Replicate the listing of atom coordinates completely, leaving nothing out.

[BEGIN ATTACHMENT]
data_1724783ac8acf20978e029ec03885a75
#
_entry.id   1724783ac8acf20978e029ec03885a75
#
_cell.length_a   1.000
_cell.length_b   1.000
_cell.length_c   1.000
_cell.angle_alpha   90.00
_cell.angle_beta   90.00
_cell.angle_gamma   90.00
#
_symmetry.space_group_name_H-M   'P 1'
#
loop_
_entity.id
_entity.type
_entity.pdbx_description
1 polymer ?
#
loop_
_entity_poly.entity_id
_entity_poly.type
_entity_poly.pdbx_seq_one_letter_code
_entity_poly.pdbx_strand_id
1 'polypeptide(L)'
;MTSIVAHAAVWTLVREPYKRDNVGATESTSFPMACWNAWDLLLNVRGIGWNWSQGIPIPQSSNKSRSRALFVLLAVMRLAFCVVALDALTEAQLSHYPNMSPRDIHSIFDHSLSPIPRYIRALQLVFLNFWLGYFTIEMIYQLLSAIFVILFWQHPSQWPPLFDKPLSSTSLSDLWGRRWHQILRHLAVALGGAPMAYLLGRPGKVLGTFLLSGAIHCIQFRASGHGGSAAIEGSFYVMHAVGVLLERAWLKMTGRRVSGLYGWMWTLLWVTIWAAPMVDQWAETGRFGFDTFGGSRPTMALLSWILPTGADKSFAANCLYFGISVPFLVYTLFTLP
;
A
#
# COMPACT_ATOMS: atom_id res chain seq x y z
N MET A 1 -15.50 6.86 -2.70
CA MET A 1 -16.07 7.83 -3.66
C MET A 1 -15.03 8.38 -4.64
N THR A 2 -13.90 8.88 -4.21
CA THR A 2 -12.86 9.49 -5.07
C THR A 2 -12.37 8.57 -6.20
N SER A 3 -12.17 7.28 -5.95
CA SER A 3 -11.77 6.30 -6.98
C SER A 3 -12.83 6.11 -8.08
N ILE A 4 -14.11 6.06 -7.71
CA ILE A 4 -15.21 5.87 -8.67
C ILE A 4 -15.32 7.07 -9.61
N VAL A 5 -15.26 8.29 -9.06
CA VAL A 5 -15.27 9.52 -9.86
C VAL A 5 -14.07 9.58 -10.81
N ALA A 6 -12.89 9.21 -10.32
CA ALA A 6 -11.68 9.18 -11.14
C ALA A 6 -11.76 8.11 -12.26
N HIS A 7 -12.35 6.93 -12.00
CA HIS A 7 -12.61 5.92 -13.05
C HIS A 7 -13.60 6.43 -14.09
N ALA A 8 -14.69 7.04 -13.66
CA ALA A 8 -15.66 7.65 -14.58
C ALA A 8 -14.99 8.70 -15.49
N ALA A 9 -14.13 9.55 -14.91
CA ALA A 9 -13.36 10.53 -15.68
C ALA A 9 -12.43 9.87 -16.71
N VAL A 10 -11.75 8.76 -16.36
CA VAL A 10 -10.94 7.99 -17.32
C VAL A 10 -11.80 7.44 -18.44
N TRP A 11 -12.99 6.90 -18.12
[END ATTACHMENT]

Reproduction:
data_1724783ac8acf20978e029ec03885a75
#
_entry.id   1724783ac8acf20978e029ec03885a75
#
_cell.length_a   1.000
_cell.length_b   1.000
_cell.length_c   1.000
_cell.angle_alpha   90.00
_cell.angle_beta   90.00
_cell.angle_gamma   90.00
#
_symmetry.space_group_name_H-M   'P 1'
#
loop_
_entity.id
_entity.type
_entity.pdbx_description
1 polymer ?
#
loop_
_entity_poly.entity_id
_entity_poly.type
_entity_poly.pdbx_seq_one_letter_code
_entity_poly.pdbx_strand_id
1 'polypeptide(L)'
;MTSIVAHAAVWTLVREPYKRDNVGATESTSFPMACWNAWDLLLNVRGIGWNWSQGIPIPQSSNKSRSRALFVLLAVMRLAFCVVALDALTEAQLSHYPNMSPRDIHSIFDHSLSPIPRYIRALQLVFLNFWLGYFTIEMIYQLLSAIFVILFWQHPSQWPPLFDKPLSSTSLSDLWGRRWHQILRHLAVALGGAPMAYLLGRPGKVLGTFLLSGAIHCIQFRASGHGGSAAIEGSFYVMHAVGVLLERAWLKMTGRRVSGLYGWMWTLLWVTIWAAPMVDQWAETGRFGFDTFGGSRPTMALLSWILPTGADKSFAANCLYFGISVPFLVYTLFTLP
;
A
#
# COMPACT_ATOMS: atom_id res chain seq x y z
N MET A 1 -15.50 6.86 -2.70
CA MET A 1 -16.07 7.83 -3.66
C MET A 1 -15.03 8.38 -4.64
N THR A 2 -13.90 8.88 -4.21
CA THR A 2 -12.86 9.49 -5.07
C THR A 2 -12.37 8.57 -6.20
N SER A 3 -12.17 7.28 -5.95
CA SER A 3 -11.77 6.30 -6.98
C SER A 3 -12.83 6.11 -8.08
N ILE A 4 -14.11 6.06 -7.71
CA ILE A 4 -15.21 5.87 -8.67
C ILE A 4 -15.32 7.07 -9.61
N VAL A 5 -15.26 8.29 -9.06
CA VAL A 5 -15.27 9.52 -9.86
C VAL A 5 -14.07 9.58 -10.81
N ALA A 6 -12.89 9.21 -10.32
CA ALA A 6 -11.68 9.18 -11.14
C ALA A 6 -11.76 8.11 -12.26
N HIS A 7 -12.35 6.93 -12.00
CA HIS A 7 -12.61 5.92 -13.05
C HIS A 7 -13.60 6.43 -14.09
N ALA A 8 -14.69 7.04 -13.66
CA ALA A 8 -15.66 7.65 -14.58
C ALA A 8 -14.99 8.70 -15.49
N ALA A 9 -14.13 9.55 -14.91
CA ALA A 9 -13.36 10.53 -15.68
C ALA A 9 -12.43 9.87 -16.71
N VAL A 10 -11.75 8.76 -16.36
CA VAL A 10 -10.94 7.99 -17.32
C VAL A 10 -11.80 7.44 -18.44
N TRP A 11 -12.99 6.90 -18.12